Homework Statement https://www.highlightskids.com/media/kids/highlightskids/images/thumbs/sciQuestions/sq1012_put-a-straw-in-a-glass-of-water_main.jpg [Broken] Homework Equations The Attempt at a Solution From my understanding, this has to do with refraction. Here's my answer: ----- Light...
  11. R

    Spring constant and energy

    Argh such a silly mistake! Thanks for your help : )
  12. R

    Spring constant and energy

    Ah, in that case if X has a stiffer spring, 2K, then its extension (x) will only be half, so we'd have (0.5)(2K)(0.5x) so the energy stored is the same for both??
  13. R

    Spring constant and energy

    Homework Statement Homework Equations The Attempt at a Solution EPE is (0.5)kx^2 Let Y have spring constant of K then X has spring constant of 2K So EPE of Y is (0.50kx^2 which is E So EPE of X must be (0.5)2kx^2 which is kx^2 which is 2E? But correct answer is E/2??
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    Kinematic equations for max height

    But max vertical displacement occurs when time spent in air is t/2 (compared to horizontal time) and when v=0, if you take a look at this video you can see the guy did the same thing; he's working out vertical displacement using v=0 which is the same as total air time divided by 2?
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    Kinematic equations for max height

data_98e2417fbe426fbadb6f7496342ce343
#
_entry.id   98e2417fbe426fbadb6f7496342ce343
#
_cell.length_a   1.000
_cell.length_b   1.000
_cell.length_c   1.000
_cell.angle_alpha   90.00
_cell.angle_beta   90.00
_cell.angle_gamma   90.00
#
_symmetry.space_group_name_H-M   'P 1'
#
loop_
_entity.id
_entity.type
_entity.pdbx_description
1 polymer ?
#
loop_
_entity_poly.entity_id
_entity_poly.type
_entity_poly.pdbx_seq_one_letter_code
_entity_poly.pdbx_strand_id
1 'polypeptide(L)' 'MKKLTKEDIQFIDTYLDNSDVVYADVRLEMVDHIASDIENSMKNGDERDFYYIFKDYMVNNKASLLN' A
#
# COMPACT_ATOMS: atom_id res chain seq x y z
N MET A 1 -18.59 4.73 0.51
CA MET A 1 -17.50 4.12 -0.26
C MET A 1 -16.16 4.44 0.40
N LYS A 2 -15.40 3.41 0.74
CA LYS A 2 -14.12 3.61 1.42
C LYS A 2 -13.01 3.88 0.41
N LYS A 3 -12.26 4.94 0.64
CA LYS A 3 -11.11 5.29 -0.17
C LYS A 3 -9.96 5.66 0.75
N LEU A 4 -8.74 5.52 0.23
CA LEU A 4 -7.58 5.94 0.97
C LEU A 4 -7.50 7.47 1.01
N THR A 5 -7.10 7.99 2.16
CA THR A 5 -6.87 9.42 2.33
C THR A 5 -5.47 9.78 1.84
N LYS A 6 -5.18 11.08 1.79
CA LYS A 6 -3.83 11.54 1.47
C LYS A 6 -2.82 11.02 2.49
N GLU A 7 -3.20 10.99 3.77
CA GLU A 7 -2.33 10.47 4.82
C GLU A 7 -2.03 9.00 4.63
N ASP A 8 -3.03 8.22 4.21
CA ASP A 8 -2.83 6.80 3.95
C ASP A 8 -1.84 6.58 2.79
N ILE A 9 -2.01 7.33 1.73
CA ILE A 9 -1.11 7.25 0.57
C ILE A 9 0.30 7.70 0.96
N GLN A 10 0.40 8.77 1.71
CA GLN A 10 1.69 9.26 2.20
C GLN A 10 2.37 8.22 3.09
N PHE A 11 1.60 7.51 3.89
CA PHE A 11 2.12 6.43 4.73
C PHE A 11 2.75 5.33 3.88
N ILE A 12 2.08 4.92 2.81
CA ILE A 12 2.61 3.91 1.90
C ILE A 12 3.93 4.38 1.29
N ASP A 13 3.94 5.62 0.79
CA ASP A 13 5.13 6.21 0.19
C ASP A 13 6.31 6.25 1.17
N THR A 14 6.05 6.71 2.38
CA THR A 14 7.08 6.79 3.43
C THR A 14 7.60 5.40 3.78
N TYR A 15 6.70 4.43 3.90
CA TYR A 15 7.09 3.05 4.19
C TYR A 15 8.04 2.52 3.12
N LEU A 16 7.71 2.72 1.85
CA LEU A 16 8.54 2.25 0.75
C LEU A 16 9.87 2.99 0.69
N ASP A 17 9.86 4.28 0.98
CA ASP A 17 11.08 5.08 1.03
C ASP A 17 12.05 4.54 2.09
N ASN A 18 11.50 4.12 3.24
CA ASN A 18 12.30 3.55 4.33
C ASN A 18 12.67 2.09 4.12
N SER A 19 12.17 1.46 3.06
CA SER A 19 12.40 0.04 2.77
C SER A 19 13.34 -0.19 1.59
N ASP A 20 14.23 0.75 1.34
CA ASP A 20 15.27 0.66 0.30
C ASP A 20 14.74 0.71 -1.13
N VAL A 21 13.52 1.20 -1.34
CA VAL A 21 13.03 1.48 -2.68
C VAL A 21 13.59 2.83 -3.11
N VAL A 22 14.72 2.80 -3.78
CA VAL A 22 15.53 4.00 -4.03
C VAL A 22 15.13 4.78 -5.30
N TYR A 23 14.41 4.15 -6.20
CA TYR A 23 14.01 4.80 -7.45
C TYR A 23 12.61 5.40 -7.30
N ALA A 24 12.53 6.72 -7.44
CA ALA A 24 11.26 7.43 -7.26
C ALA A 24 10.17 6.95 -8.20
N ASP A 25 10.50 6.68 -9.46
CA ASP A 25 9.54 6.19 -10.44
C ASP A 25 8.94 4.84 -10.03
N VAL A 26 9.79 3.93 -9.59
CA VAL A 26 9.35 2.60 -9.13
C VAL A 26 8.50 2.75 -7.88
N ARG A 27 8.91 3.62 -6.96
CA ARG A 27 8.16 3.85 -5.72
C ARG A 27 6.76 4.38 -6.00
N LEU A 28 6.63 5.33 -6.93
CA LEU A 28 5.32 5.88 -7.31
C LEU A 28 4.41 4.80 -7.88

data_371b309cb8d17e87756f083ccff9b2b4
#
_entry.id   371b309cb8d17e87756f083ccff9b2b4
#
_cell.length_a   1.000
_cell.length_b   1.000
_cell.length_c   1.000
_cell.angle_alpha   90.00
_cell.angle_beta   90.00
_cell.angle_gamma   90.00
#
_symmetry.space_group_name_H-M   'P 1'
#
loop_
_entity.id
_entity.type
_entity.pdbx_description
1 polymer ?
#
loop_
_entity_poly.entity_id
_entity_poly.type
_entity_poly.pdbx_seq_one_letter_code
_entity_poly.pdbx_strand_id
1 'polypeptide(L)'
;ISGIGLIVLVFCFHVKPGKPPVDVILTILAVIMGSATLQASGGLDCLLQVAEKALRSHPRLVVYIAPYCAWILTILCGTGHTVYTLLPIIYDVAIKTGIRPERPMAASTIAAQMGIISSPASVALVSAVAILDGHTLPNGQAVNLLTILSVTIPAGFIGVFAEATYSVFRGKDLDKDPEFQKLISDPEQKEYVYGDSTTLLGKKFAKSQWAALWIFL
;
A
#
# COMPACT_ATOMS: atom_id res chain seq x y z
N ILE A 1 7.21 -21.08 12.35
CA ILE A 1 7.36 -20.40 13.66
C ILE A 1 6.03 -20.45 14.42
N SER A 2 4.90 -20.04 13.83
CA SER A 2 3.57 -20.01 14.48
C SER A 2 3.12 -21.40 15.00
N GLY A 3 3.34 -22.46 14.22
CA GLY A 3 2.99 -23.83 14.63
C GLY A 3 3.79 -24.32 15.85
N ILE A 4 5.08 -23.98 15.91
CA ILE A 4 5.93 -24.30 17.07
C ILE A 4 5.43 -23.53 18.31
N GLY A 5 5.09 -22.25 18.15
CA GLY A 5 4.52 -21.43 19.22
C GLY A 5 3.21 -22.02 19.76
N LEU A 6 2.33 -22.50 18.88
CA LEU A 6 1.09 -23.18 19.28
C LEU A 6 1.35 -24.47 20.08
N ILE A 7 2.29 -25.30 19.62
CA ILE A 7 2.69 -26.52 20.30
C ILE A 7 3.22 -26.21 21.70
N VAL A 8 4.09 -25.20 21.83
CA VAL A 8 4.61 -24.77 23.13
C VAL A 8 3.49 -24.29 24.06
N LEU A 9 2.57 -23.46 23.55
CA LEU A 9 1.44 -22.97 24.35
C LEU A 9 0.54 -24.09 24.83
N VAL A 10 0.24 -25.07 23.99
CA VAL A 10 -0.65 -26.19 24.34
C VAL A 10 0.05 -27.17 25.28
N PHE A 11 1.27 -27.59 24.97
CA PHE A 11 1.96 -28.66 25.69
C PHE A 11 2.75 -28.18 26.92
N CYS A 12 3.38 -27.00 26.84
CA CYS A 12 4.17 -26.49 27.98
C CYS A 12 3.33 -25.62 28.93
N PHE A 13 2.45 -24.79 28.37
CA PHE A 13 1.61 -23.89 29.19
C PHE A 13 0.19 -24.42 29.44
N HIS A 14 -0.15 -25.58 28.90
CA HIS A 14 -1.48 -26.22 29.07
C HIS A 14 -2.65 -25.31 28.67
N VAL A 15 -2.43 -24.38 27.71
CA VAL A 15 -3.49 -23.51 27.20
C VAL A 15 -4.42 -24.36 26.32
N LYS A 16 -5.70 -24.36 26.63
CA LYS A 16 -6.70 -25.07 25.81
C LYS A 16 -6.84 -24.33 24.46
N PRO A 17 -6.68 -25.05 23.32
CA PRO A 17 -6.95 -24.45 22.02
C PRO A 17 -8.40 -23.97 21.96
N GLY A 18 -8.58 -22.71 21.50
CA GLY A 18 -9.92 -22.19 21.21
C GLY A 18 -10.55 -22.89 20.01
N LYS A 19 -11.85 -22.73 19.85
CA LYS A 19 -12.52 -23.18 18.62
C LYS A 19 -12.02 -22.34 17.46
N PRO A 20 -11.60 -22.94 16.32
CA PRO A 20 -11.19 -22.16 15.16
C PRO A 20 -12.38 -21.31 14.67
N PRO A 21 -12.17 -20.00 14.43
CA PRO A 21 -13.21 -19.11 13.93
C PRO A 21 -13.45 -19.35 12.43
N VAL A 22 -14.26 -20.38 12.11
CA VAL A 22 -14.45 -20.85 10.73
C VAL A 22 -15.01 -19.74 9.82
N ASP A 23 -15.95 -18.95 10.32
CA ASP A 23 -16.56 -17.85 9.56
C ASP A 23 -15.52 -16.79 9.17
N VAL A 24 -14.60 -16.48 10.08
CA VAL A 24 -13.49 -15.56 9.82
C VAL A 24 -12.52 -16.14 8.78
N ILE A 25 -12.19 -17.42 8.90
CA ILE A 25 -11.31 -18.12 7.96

Homework Statement Homework Equations The Attempt at a Solution So (i) was easy enough and I got a time of 0.67 seconds. For (ii), since the horizontal time is 0.67 seconds this means the TOTAL time spent in air is also 0.67 seconds, so to calculate max height we split this time in half...
  16. R

    Perpendicular forces

    okay now i'm lost, i thought the mg/cos20 IS the vertical component? if not, can you write it, it'll probably click for me that way.
  17. R

    Perpendicular forces

    The vertical component is weight (mg) right? So to get lift, we use trig to end up with Lift = mg/cos20? Is that what you mean by vertical component?
  18. R

    Perpendicular forces

    So only the 'top' part of the weight is what we're after? And the angle is also 20 degrees? So it looks like this? in which case lift would then be Lift = mg/cos20 I see! In that case, how does this differ to my notes that say the perpendicular force to the slope would be mgcos20? Is it...
  19. R

    Perpendicular forces

    in the vertical direction we have weight acting downwards and lift acting upwards? so does it look like this?
  20. R

    Perpendicular forces

    Homework Equations The Attempt at a Solution [/B] I was of the understanding that the slope can be calculated as mgsin20 whereas the force acting straight down through the lift is mgcos20 but the answer is mg divided by cos 20??
  21. R

    Acceleration and speed